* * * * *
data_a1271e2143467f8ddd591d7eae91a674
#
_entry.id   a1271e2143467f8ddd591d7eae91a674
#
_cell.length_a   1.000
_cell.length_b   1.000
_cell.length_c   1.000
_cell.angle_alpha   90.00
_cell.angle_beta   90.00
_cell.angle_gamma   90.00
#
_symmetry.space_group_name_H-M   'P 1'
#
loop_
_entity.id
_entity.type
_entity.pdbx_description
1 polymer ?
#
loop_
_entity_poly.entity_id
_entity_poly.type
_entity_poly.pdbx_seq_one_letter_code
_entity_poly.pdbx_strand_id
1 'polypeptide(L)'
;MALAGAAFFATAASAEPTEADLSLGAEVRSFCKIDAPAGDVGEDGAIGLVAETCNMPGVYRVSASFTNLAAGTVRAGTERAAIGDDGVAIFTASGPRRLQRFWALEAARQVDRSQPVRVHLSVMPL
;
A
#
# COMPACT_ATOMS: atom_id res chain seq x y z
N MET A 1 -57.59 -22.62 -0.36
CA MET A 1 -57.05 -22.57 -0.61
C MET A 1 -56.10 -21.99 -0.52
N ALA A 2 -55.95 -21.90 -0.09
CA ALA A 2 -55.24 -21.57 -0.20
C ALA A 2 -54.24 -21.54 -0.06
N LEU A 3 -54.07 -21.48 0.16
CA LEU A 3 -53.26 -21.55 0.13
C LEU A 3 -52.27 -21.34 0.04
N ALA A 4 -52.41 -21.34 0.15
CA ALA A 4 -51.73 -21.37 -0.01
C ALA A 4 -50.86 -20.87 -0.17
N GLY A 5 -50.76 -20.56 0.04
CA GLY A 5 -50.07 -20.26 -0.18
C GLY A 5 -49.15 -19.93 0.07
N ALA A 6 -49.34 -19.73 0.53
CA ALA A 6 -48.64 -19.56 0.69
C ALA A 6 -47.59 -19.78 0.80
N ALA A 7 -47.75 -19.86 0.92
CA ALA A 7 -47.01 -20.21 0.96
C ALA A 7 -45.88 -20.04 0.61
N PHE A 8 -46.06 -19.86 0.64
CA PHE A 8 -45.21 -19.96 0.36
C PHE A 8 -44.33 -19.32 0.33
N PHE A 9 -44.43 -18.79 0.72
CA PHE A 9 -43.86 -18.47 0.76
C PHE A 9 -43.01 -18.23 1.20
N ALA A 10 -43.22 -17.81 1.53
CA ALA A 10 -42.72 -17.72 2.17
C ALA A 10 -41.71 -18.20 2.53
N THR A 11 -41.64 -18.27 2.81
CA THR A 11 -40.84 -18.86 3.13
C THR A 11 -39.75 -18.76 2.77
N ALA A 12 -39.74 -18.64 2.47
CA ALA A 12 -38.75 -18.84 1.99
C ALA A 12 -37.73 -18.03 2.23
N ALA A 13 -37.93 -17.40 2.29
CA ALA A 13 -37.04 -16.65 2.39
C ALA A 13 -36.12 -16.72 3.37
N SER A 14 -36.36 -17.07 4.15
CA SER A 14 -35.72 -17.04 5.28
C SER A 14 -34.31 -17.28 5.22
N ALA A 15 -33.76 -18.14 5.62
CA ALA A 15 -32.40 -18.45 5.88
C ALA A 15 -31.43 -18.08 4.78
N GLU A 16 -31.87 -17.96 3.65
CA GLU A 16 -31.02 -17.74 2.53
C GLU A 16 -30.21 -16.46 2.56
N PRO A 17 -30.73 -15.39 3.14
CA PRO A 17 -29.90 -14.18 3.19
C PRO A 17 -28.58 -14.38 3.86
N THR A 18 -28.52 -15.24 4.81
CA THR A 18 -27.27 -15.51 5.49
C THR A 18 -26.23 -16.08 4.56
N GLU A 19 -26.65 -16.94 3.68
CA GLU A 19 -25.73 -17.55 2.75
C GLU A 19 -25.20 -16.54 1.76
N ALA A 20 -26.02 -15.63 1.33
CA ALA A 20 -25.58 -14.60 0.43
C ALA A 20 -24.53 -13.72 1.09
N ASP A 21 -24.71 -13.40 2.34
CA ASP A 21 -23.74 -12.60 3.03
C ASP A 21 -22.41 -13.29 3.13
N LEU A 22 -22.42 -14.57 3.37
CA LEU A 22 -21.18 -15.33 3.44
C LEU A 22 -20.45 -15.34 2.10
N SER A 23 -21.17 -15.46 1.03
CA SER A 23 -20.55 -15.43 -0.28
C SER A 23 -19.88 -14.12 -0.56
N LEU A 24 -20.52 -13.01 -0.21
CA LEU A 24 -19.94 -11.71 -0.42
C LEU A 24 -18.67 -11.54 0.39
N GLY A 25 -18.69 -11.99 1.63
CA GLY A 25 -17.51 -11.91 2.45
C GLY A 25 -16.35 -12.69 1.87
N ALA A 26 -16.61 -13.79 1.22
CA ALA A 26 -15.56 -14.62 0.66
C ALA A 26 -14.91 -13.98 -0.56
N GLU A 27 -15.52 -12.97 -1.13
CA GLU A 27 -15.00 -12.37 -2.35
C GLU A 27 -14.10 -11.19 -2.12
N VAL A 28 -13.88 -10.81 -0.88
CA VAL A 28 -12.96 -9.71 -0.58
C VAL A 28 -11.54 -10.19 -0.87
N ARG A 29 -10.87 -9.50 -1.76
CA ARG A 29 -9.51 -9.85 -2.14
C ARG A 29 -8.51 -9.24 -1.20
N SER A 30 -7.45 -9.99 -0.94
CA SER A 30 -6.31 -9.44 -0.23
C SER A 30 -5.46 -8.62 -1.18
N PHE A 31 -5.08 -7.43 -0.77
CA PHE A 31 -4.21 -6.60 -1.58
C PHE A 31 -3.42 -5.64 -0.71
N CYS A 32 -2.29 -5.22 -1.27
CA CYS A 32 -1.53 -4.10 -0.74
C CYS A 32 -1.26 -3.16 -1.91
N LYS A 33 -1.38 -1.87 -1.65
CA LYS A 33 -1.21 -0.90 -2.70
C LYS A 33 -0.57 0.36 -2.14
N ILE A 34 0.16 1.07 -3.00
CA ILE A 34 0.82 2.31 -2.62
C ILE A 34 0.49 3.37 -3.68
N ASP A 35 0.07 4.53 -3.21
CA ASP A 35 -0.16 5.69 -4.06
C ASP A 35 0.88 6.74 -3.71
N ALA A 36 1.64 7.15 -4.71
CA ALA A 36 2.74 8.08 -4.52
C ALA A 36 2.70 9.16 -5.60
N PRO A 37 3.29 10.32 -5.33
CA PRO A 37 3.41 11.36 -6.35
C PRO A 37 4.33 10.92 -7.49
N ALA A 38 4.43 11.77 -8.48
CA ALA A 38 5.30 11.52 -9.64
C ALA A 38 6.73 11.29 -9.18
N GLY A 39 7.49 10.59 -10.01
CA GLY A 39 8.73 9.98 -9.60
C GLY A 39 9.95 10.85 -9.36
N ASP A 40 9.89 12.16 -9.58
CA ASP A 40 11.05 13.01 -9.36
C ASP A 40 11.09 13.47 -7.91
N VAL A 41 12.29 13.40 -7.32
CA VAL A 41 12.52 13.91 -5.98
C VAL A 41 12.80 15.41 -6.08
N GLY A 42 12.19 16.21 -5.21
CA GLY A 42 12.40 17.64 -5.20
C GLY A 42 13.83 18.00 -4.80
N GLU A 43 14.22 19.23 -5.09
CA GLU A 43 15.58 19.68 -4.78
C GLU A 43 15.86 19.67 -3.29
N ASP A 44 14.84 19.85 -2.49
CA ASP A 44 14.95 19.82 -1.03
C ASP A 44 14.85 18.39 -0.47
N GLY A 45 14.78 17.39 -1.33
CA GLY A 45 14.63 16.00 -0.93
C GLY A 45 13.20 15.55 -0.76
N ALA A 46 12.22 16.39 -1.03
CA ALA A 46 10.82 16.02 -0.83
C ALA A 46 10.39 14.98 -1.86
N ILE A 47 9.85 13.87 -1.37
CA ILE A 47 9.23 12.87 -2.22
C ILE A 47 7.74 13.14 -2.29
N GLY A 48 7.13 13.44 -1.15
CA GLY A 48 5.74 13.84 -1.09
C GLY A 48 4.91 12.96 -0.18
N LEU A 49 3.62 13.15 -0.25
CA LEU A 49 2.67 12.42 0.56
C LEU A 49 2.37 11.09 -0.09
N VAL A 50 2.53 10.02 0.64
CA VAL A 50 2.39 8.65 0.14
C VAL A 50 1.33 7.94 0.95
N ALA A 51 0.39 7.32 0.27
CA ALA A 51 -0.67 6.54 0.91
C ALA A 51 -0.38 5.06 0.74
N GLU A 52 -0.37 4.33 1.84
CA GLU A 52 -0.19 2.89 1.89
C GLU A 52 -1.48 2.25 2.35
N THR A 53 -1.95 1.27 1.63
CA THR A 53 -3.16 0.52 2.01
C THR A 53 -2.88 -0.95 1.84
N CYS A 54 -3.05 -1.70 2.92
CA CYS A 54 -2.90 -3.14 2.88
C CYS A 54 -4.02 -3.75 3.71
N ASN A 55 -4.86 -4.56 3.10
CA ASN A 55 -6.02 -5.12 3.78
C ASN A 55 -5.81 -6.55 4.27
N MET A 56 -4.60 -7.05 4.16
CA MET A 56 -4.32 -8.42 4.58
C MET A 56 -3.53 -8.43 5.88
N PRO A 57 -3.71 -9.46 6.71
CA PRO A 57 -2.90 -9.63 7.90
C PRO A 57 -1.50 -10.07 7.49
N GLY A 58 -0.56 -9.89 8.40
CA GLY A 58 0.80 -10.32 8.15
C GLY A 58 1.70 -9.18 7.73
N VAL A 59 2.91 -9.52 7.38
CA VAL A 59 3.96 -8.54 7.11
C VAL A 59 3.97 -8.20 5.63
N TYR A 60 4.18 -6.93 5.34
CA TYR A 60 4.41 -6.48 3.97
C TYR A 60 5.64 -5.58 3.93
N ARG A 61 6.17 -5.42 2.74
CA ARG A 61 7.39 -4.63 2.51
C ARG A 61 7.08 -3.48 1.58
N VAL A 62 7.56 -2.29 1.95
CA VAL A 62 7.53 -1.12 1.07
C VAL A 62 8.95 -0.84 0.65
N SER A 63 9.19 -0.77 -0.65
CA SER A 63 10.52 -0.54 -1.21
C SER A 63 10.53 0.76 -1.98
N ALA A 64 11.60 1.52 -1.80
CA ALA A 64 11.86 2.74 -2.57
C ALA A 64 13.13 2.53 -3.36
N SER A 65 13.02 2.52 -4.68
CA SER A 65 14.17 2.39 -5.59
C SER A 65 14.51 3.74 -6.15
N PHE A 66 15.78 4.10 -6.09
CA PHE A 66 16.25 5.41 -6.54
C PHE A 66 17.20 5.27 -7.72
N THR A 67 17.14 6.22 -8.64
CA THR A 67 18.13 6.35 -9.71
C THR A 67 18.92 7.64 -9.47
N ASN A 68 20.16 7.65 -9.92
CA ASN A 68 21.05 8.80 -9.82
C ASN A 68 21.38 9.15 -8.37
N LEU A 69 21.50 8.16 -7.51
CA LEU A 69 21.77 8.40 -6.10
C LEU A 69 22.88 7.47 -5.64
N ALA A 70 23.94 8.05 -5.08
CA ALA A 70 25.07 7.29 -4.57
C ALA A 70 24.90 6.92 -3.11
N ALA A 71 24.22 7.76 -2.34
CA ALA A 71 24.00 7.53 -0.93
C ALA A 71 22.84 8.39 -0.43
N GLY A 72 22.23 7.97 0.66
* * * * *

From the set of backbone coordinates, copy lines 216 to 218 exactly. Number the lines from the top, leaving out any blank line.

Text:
C VAL A 62 8.95 -0.84 0.65
N SER A 63 9.19 -0.77 -0.65
CA SER A 63 10.52 -0.54 -1.21